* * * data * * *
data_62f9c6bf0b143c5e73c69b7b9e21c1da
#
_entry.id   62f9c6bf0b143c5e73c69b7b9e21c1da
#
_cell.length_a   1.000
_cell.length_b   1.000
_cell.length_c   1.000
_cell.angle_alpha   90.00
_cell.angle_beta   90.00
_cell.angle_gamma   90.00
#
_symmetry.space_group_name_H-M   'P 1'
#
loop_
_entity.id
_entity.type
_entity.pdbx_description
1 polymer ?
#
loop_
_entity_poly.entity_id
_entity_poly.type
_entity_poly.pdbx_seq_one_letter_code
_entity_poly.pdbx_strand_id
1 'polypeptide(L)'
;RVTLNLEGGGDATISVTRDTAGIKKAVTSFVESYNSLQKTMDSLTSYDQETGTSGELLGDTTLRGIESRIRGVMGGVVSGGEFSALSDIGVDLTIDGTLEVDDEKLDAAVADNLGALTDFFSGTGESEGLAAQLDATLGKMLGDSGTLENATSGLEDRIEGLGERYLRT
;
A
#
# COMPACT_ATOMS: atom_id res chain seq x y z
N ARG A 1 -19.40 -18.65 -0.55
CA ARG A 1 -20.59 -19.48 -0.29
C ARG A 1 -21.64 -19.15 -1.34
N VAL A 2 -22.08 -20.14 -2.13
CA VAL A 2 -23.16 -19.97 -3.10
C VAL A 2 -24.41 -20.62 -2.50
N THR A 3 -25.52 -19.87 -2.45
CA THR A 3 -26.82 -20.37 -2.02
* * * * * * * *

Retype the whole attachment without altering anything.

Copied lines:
data_62f9c6bf0b143c5e73c69b7b9e21c1da
#
_entry.id   62f9c6bf0b143c5e73c69b7b9e21c1da
#
_cell.length_a   1.000
_cell.length_b   1.000
_cell.length_c   1.000
_cell.angle_alpha   90.00
_cell.angle_beta   90.00
_cell.angle_gamma   90.00
#
_symmetry.space_group_name_H-M   'P 1'
#
loop_
_entity.id
_entity.type
_entity.pdbx_description
1 polymer ?
#
loop_
_entity_poly.entity_id
_entity_poly.type
_entity_poly.pdbx_seq_one_letter_code
_entity_poly.pdbx_strand_id
1 'polypeptide(L)'
;RVTLNLEGGGDATISVTRDTAGIKKAVTSFVESYNSLQKTMDSLTSYDQETGTSGELLGDTTLRGIESRIRGVMGGVVSGGEFSALSDIGVDLTIDGTLEVDDEKLDAAVADNLGALTDFFSGTGESEGLAAQLDATLGKMLGDSGTLENATSGLEDRIEGLGERYLRT
;
A
#
# COMPACT_ATOMS: atom_id res chain seq x y z
N ARG A 1 -19.40 -18.65 -0.55
CA ARG A 1 -20.59 -19.48 -0.29
C ARG A 1 -21.64 -19.15 -1.34
N VAL A 2 -22.08 -20.14 -2.13
CA VAL A 2 -23.16 -19.97 -3.10
C VAL A 2 -24.41 -20.62 -2.50
N THR A 3 -25.52 -19.87 -2.45
CA THR A 3 -26.82 -20.37 -2.02